Moving to Linux, written by Marcel Gagne and published by Addison-Wesley, serves as a practical guide that takes the reader on a step-by-step journey into the world of GNU/Linux. This book is not for the hardcore techie, but for the person who wants to see how the common tasks they now perform in Windows can be done better with GNU/Linux.
A practical guide that takes the reader on a step-by-step journey into the world of GNU/Linux
While the book is almost 500 pages, it is actually compact enough to bring with you without much of a hassle. Imagine a relatively compact guide designed with content in mind—not the typical large book that forces you to work out while you’re reading it. It is structured as a step-by-step guide—the manual that would come with anything new out of the box.
The first chapter catches you up on some of the latest developments in the GNU/Linux world. For the novice, you can get a quick introduction to how the GNU/Linux world works. A “disclaimer” is given as a nice reality check that sets appropriate expectations for people who were told by their local geek that GNU/Linux is the solution to all their problems. Resources are provided for those who might get stuck in their transition. The message is clear: support is out there... and here’s where to get it!
When reading through the earlier chapters, the experienced user is given a brief refresher course while the novice is taught about dual boot and given a back-out plan. The novice is given a blueprint for the easiest migration into an unknown non-Microsoft universe. While the refresher courses on UNIX basics might be boring for those with a core understanding, they aren’t just filler in the book. Unlike other books, the “refresher” section is minimal. More time is spent on the meat, allowing the reader to gather more information on their own time.
After reading this book you’ll be able to install GNU/Linux, migrate your existing documents to your new OS and modify them, plug in your digital camera, modify and create new spreadsheets and do just about everything that is important to the average Windows user. You are given real solutions to all the common tasks that you perform today, in an environment that happens to work a whole lot better. When you’re finished up reading, you’ll wonder why you didn’t switch sooner!
If you’re new to GNU/Linux, intimidated by GNU/Linux, or just want a refresher course on some of the new things available in the community, this book is for you. This is a text definitely targeted at those who want to know how to do the same things with GNU/Linux that they do today with Windows. It’s for people who are too busy to care about “why” and just want to know “how”. Moving to Linux answers questions for you that you’re afraid to ask ( or just too lazy to ask), and helps you to get your box up and running, connected, and working as it should. As you’re going through the instructions you’re more likely to think “Oh, that’s cool”, rather than “That’s obvious”. It is refreshing finding a book able to satisfy the novice without treating someone with just a little experience like a dummy.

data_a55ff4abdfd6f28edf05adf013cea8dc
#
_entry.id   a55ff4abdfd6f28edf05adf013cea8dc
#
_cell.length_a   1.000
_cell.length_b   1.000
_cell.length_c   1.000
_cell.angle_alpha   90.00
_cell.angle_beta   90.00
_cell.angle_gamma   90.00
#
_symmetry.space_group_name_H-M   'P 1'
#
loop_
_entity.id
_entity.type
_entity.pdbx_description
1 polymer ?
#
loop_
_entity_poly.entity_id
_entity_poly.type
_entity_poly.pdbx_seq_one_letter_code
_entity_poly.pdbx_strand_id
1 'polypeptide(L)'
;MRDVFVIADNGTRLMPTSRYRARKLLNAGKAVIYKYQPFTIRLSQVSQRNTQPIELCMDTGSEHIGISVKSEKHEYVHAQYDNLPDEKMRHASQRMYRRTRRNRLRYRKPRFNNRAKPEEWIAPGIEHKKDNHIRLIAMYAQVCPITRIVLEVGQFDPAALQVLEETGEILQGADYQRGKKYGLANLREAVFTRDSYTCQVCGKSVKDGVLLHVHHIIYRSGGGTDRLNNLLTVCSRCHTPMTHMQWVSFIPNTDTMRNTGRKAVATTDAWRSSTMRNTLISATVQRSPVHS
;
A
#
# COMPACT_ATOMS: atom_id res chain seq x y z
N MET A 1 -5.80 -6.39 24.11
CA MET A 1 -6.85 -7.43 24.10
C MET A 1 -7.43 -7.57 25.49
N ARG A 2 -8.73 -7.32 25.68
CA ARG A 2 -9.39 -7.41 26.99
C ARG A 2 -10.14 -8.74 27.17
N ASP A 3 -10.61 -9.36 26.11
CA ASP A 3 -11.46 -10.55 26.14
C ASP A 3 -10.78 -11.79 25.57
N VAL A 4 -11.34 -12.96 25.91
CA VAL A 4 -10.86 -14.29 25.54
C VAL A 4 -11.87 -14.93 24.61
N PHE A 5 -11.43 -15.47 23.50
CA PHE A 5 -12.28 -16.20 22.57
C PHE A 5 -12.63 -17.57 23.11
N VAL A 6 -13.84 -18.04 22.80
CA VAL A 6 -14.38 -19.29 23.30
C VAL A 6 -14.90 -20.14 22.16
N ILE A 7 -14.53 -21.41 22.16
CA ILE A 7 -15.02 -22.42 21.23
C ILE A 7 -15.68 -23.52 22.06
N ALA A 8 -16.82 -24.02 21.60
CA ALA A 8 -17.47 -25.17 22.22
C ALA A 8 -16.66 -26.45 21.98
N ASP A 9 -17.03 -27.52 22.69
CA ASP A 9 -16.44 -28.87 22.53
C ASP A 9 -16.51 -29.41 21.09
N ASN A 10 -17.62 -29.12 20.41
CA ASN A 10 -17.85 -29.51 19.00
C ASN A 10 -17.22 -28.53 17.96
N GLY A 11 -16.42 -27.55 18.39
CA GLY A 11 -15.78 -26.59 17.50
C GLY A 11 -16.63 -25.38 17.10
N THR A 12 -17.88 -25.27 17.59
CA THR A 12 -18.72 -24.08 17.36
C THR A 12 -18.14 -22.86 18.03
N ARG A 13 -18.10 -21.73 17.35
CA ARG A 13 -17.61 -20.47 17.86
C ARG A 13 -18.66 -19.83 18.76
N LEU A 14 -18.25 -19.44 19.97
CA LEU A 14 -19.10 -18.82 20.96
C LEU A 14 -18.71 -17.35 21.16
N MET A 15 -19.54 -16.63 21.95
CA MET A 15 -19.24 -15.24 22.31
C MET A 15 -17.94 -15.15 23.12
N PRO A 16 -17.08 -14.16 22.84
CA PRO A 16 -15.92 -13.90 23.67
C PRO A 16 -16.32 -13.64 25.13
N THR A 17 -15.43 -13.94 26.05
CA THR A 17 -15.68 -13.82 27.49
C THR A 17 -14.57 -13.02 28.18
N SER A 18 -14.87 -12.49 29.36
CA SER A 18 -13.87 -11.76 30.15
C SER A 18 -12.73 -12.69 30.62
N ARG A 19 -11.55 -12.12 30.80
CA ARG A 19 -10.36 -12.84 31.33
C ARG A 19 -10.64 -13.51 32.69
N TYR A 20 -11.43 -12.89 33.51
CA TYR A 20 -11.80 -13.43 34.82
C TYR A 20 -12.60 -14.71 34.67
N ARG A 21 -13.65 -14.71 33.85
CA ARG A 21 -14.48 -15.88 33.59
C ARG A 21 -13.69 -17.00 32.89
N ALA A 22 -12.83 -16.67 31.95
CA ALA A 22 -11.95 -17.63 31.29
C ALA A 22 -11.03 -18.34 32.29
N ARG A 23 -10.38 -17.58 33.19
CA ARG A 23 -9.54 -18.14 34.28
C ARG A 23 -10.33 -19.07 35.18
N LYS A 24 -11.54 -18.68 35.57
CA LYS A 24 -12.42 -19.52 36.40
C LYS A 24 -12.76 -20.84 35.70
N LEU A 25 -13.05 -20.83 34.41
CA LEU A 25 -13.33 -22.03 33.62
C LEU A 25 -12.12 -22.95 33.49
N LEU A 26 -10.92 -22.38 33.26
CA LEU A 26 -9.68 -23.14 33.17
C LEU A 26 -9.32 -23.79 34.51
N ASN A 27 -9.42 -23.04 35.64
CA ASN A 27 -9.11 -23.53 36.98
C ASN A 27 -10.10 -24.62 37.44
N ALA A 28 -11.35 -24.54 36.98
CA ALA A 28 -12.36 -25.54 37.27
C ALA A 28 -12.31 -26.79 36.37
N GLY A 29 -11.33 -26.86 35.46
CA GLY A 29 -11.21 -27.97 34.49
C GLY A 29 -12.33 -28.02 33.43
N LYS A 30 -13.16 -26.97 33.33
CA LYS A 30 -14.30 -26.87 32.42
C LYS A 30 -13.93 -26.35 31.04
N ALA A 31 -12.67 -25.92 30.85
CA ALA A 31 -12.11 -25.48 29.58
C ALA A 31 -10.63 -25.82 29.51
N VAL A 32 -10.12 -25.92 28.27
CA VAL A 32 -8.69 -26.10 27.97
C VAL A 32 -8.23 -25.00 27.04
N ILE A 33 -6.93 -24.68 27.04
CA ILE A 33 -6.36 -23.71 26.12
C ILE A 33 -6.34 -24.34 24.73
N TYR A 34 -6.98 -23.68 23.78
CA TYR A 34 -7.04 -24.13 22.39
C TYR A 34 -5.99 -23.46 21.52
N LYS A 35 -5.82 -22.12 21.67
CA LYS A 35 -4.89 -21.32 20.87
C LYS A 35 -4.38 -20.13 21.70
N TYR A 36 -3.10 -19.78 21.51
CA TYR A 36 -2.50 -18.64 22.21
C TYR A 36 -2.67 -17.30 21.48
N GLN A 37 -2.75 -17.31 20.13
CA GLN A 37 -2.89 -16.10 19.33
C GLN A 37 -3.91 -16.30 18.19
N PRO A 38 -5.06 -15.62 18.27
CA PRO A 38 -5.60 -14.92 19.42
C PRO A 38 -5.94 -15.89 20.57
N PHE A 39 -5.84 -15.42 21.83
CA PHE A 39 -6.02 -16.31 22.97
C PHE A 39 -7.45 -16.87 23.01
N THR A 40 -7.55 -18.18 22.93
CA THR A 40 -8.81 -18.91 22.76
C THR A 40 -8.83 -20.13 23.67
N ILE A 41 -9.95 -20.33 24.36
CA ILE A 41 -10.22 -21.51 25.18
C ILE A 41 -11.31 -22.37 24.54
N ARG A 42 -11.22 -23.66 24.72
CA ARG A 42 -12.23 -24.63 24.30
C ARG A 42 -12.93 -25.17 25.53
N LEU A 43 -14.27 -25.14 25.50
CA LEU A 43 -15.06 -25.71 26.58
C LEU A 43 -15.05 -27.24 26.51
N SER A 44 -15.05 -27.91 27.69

Moving to Linux is one of those “useful” books. It won’t impress the guy sitting next to you like something with a complex title but actually answers the questions that us “old school” geeks are too chicken to ask. Sure, you know kernel internals, but do you actually know anything about KDE? You’re supposed to, right?
The title says it all... and what more can I say? Moving to Linux is designed to get you using GNU/Linux.
If I were to give one of my friends a copy of most of the GNU/Linux books I read, and then expect them to use GNU/Linux, I know they’d end up sitting in front of a “$” prompt and a black and white screen, and very confused. After reading Moving to Linux, anyone will be able to understand the GNU/Linux equivalents of all the common programs that they use in Windows. Basics of editors, GIMP, playing music, presentation tools, and equivalents of all their common tasks are demonstrated here effectively.
Buying this book for a friend is easier than configuring everything for them. And when they’re done, you might even be able to borrow it and get your own system up and running more smoothly. But, make sure you store it far away from the Kafka section of your bookshelf—because you might actually find it useful for something other than picking up chicks at a coffee shop.
If you already use GNU/Linux as your primary environment and already know how everything works, this really isn’t for you. If you already use GNU/Linux to write your documents, modify spreadsheets, listen to music and it works for you, then you’re already ahead of the game. If you appreciate and read every document included in a software package and compile your own, you won’t get anything new out of this book.
|Title||Moving to Linux, Kiss the Blue Screen of Death Goodbye!|
|Over all score||8|